"I am proposing..." Excellent summation!

      Here's a really neat book hitting near the heart of your questions! http://www.buildfreedom.com/content/books/aint_nobodys/contents.html

      The "guns in our homes," is, admittedly, not a great way to solve the deeper problem of not knowing how to engage others day-by-day fairly, honestly, & from our heart. We go to work, get $, spend $, watch T.V.; none of this is done with any necessary working-out of fairness, honesty, or direct emotional give-and-take; violence becomes our only resort, or parsing it out to others to be violent on our behalf.

      Upon thinking of all the questions and quandries, one of the most powerful thoughts I can 'conjure up' is "forgiveness".
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    Jun 25 2013: Yes. I agree that this taboo exists.
    It destroys human dignity and self esteem.
    We should see people as survivors rather than victims. A rape survivor, a crime survivor, a blame survivor. Not a victim.
    • Jul 14 2013: Not only should we see victims as survivors, but we should also see our connections to the culture and other people we've shaped.
      It's too easy to say, "go to that specialist," rather than sitting down with the victim & saying, I knew your attacker since childhood - I treated him unfairly, and he was either afraid, or unable to retaliate; so he took it out on you."
      (Admittedly, that isn't a good description - evidence that not even I know how to properly deal with others' problems.)
      • Comment deleted

        • Jul 15 2013: no justifying the perps violence... [bear with me while I misread into that..."let's not be hasty - no need for any jail-time!" (I've seen those TV shows. When "perps" & "violence" are mentioned, there's jail-time there too; right?)] Anyway, maybe it's a little beyond that*; like I said otherwhere today - it's about forgiveness, (even forgiving the self, which sometimes retains some characteristics of our perceived "enemies"). It's scary, sometimes, to think how much we have to learn.
          Yes, we share much responsibility. Some of the mending that has to take place means that all involved have to grow toward one another, not just toward that light we personally think is pretty. Scary.

          *Not that I'm trying to escape culpability or provide a loophole for others. I've found enough stuff on the unconscious mind to believe there are important unknowns about our "reasonings," right? We need to be open to other possibilities.
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    Jul 4 2013: Barry,
    I see some victims shrink from the stigma, maybe it is shame... a girl is raped: humiliation, pity by the righteous, even scorn.
    I have seen something even more strange. Those who relish victimization. Recently an individual proclaimed he was a victimized Native American in a situation. It turned out he had 3 Native American ancestors in 256 ancestors. How many times have you heard people say, they come from bad parents, bad neighborhoods, bad schools, and that's why we should forgive their bad behaviors. I have a real problem that victim stigma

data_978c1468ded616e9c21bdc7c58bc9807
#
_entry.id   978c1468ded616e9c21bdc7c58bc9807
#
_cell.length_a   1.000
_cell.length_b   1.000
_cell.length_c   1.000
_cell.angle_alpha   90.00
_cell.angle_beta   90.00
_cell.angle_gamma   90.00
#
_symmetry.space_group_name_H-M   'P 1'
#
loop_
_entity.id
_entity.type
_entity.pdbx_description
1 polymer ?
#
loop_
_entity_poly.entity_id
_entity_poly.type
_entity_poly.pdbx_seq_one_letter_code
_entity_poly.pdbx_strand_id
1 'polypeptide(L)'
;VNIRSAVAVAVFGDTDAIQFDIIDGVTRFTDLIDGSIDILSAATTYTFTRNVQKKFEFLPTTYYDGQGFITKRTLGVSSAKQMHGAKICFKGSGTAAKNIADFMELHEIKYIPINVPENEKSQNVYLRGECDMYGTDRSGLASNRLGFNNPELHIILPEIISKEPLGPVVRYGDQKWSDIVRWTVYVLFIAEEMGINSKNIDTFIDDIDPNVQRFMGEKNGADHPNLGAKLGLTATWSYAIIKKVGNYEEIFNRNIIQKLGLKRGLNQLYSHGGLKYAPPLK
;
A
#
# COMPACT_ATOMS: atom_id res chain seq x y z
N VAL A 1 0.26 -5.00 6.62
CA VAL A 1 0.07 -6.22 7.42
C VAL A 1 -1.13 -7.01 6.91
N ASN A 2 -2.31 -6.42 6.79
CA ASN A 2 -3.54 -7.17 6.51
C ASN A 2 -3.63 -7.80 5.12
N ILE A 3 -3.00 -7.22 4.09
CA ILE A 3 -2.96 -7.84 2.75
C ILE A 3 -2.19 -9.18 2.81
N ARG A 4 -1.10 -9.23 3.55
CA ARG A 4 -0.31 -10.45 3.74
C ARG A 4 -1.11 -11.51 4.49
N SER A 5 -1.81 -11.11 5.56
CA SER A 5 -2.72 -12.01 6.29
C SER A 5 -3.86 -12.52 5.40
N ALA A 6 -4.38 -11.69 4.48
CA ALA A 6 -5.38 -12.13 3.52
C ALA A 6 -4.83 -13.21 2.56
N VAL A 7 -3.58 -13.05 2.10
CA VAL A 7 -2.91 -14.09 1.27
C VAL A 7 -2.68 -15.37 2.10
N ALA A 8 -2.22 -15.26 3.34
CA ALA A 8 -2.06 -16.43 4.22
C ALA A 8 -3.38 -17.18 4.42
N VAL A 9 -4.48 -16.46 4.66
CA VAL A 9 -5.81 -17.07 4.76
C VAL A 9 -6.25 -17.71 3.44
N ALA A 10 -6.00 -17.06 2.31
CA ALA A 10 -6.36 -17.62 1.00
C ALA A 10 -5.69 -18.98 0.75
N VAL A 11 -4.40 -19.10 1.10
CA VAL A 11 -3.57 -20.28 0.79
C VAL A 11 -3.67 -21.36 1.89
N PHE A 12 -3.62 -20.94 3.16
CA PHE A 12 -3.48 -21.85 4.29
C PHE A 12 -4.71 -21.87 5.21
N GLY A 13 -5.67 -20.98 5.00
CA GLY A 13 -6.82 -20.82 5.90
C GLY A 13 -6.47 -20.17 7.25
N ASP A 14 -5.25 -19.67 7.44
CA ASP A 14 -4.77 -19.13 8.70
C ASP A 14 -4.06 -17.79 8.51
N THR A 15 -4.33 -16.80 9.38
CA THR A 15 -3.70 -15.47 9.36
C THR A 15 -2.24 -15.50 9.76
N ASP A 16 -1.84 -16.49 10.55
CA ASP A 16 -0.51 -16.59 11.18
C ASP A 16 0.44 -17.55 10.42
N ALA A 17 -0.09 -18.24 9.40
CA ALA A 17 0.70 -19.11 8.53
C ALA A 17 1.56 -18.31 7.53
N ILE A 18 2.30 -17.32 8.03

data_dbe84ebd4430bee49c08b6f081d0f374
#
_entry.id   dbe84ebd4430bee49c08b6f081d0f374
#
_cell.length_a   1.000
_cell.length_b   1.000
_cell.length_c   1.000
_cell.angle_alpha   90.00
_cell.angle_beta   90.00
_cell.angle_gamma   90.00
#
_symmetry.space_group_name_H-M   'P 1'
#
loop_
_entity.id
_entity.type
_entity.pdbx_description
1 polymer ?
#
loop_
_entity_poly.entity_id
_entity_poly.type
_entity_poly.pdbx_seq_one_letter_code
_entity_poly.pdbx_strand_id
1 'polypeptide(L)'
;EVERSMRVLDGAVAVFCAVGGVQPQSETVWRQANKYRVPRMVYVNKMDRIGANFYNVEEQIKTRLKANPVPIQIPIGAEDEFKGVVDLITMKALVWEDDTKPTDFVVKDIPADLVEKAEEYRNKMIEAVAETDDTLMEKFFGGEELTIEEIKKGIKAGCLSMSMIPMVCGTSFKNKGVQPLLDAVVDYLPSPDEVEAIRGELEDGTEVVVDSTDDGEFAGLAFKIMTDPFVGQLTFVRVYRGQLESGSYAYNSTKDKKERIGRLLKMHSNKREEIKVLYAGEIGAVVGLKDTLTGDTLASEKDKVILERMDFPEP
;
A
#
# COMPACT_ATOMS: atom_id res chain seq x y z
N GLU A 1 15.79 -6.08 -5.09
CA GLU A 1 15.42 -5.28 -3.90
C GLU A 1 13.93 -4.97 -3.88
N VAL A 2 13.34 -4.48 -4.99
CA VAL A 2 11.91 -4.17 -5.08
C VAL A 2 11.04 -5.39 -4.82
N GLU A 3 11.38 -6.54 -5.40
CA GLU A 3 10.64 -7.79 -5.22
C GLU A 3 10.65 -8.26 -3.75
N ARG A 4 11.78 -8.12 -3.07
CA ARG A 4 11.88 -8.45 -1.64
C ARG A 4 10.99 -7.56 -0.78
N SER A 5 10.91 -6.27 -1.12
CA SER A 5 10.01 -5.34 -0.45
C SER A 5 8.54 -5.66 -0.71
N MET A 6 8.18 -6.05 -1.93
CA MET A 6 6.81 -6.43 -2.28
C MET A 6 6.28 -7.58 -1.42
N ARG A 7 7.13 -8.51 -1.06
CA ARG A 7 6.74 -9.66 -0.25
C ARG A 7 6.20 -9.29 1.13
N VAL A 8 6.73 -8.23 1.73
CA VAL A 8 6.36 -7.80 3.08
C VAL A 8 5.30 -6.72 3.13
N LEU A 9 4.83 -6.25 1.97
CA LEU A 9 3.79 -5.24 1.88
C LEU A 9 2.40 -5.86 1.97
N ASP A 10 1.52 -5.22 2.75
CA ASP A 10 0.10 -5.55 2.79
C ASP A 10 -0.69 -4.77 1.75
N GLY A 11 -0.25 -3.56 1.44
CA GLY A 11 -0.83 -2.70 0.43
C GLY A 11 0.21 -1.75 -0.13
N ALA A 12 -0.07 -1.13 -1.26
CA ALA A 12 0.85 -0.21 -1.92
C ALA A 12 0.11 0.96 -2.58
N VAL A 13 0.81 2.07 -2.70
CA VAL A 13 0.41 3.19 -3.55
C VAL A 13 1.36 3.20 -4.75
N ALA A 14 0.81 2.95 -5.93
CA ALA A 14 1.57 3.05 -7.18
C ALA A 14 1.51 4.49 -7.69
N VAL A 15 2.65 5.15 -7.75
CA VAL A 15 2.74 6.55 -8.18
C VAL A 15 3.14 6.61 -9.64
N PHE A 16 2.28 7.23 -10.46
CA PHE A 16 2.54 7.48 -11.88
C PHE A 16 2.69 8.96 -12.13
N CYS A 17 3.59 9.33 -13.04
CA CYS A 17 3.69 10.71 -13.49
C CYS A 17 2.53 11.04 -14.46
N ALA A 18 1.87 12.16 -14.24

• Steve C

      • +1
      Jul 14 2013: "Those who relish victimization," may be living in a society that is not allowing them a healthy personal ability to exercise their emotional powers; or it may be they've learned to react & think that "victimhood" is actually a more powerful job description than "get up & start pounding back."
      This "individual," the "victimized Native American": were the ancestors within 1 or 2 generations? Does it matter, knowing if or when a Government decides that he's Indian-enough to be slated for deletion?
      If "they come from bad parents, ... bad schools," etc. ...maybe that's why we encourage parents and schools to not abuse children - because it really does increase their risks of "turning bad".
      Hey - all that writing, & I managed to avoid the 'relish' pun!

      P.S. Your other post, "You have to get" - golden; just golden!
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    Jun 24 2013: Do you think this idea has any connection to Brene Brown's effort to convince people that vulnerability is not all bad?
    • Jun 24 2013: Yes, I think there is a connection. As I understand Brene Brown, she is concerned with emotional vulnerability. I think the victim taboo does involve emotional security/vulnerability. For example, people who fall in love with someone who is unworthy are belittled as fools.

      Bur the victim taboo is more concerned with physical security/vulnerability. I think our justice system is affected. In the USA we are taught that it is better to let ten guilty men go free rather than convict one innocent man. That is considered a very ethical and noble idea, and our justice system is designed to make it very difficult to convict. There is another way to look at this situation. It makes it very difficult for victims to obtain justice. That indicates that we put a very low value on the rights of victims, and many victims complain of exactly that.

      I think this victim taboo is largely unconscious; for certain is rarely discussed. I think this unspoken attitude should become a part of the discussions of all forms of violence and the possible solutions to violence.
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        Jun 24 2013: Your question is an important one. In any setting involving bullying, for example, there will typically be those who suggest that potential victims should just develop a thicker skin. It is a posture that marginalizes people who could add great value.